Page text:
The recent announcement by DAFM for research proposals under the Food Industry Research Measure (FIRM) reflects the importance of maximizing Ireland’s potential to exploit the commercial potential of our natural resources. In a continuation of collaboration between DAFM and the Marine Institute to co-fund strategic research, this FIRM programme includes a dedicated call for marine origin foods research; seeking to build on the investment made by both parties to the marine functional foods research initiative – NutraMara.
Comparison of Tamoxifen with Edible Seaweed (Eucheuma cottonii L.) Extract in Suppressing Breast TumorPosted On: March 21, 2013
The extract of an edible red seaweed was found to be 27 percent more effective than standard chemo in shrinking breast tumors in rats while showing much less toxicity to liver and kidneys, and even improving the rats’ antioxidant status in both blood and tissues.
The tropical edible red seaweed (Eucheuma cottonii L.) is rich in nutrients and polyphenolic compounds that may suppress cancer through its antioxidant and antiproliferative properties. The study reports on rat mammary tumor suppression and tissue antioxidant status modulation by E. cottonii ethanol extract (ECE). The effect of orally administered ECE (100 mg/kg body-weight) was compared with that of tamoxifen (10 mg/kg body-weight). Rat was induced to develop mammary tumor with subcutaneous injection of LA-7 cells (6 × 10(6) cells/rat). The ECE was more effective than tamoxifen in suppressing tumor growth (27%), improving tissues (plasma, liver, and kidney) malondialdehyde concentrations, superoxide dismutase activity and erythrocyte glutathione concentrations (P < 0.05). Unlike tamoxifen, the ECE displayed little toxicity to the liver and kidneys.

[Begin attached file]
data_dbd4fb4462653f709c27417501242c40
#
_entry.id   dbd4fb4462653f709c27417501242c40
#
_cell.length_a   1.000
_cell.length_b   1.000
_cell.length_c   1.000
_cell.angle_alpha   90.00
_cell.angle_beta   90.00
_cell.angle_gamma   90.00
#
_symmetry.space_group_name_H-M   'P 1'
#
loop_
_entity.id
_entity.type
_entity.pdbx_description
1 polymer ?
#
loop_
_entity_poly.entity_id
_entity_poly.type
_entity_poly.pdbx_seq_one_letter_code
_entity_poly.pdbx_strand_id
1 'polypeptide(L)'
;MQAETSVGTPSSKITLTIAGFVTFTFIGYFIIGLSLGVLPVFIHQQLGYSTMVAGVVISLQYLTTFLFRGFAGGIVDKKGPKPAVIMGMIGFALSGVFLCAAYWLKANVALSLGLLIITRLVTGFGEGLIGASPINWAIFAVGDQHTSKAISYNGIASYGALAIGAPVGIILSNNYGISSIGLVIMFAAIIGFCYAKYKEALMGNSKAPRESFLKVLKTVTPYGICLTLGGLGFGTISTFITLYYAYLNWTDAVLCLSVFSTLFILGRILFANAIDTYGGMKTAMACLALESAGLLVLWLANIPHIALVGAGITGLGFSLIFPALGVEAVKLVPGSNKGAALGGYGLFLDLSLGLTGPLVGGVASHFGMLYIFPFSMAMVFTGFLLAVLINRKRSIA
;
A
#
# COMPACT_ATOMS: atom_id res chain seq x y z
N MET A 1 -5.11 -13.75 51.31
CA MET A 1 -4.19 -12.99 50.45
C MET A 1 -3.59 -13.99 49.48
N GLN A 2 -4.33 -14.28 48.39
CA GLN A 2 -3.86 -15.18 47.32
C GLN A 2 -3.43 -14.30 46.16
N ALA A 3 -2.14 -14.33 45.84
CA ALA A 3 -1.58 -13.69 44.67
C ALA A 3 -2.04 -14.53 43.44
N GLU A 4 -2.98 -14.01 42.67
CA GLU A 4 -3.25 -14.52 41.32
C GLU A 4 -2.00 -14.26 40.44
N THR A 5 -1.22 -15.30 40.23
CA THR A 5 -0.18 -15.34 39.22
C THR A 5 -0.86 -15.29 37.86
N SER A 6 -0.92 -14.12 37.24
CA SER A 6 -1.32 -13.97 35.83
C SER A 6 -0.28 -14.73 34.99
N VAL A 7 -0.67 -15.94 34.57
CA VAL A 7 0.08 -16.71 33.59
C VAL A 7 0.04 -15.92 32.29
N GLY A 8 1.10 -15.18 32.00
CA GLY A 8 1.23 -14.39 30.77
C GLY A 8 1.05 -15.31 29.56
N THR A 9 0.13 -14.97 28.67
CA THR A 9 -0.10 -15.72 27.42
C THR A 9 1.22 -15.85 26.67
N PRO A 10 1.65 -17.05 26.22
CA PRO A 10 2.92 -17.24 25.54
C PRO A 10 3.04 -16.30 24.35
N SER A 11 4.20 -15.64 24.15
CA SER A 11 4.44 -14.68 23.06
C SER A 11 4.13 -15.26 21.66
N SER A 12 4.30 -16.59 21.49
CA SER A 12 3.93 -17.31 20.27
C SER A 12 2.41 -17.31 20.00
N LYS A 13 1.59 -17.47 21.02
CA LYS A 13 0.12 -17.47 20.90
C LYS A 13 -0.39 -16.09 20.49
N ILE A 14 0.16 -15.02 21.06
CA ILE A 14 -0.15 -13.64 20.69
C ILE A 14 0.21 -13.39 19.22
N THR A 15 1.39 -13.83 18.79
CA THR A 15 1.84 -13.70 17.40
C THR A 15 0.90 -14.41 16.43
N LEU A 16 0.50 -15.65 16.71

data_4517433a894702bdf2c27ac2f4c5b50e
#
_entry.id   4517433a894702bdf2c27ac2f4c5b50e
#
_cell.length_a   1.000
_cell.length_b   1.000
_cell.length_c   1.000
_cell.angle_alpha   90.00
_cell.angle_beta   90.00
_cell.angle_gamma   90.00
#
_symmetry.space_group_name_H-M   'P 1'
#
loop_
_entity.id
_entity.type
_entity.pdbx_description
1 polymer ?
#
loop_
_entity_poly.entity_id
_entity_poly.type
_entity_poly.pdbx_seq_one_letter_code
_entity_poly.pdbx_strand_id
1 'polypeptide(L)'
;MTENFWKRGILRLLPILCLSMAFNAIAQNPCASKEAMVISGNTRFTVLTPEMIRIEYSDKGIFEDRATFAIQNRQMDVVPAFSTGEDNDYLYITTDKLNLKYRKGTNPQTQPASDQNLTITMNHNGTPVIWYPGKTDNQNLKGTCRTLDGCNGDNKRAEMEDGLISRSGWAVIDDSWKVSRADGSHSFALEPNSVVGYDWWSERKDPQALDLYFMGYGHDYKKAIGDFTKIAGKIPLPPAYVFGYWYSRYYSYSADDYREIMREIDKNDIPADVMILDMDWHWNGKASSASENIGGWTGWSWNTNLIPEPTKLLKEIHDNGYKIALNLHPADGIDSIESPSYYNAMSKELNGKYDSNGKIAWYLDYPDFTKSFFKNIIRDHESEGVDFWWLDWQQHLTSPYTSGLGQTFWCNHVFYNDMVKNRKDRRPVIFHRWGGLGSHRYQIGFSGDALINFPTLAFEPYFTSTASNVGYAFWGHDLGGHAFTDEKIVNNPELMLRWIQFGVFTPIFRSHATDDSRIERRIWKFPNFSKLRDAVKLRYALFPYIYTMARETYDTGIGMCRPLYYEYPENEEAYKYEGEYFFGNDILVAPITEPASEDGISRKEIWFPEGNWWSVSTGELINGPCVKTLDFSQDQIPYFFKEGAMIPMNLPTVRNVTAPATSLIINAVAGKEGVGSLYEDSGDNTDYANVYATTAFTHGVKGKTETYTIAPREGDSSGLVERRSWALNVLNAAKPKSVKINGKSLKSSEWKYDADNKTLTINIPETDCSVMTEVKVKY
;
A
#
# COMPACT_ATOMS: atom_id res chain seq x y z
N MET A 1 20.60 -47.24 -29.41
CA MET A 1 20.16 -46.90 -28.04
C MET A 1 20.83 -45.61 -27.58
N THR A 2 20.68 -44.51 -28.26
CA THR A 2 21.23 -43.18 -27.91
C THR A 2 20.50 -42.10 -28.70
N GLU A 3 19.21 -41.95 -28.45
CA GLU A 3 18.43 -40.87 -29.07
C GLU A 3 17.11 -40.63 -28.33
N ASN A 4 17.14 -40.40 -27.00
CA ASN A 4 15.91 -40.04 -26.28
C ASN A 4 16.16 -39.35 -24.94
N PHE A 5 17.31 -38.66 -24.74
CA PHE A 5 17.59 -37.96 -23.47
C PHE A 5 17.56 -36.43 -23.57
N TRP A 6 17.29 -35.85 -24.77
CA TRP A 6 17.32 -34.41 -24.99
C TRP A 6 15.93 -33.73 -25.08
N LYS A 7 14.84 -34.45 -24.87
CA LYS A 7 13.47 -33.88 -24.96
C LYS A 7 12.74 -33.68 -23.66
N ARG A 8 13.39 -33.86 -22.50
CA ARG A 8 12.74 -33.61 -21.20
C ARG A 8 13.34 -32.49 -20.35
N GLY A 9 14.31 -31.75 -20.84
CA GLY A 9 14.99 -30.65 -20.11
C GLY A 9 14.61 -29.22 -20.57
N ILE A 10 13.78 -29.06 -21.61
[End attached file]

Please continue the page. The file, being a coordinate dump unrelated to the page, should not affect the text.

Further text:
The ECE exhibited strong anticancer effect with enzyme modulating properties, suggesting its potential as a suppressing agent for mammary gland tumor.
Biologists at UC San Diego have succeeded in genetically engineering algae to produce a complex and expensive human therapeutic drug used to treat cancer.
Their achievement, detailed in a paper in this week’s early online issue of The Proceedings of the National Academy of Sciences, opens the door for making these and other “designer” proteins in larger quantities and much more cheaply than can now be made from mammalian cells.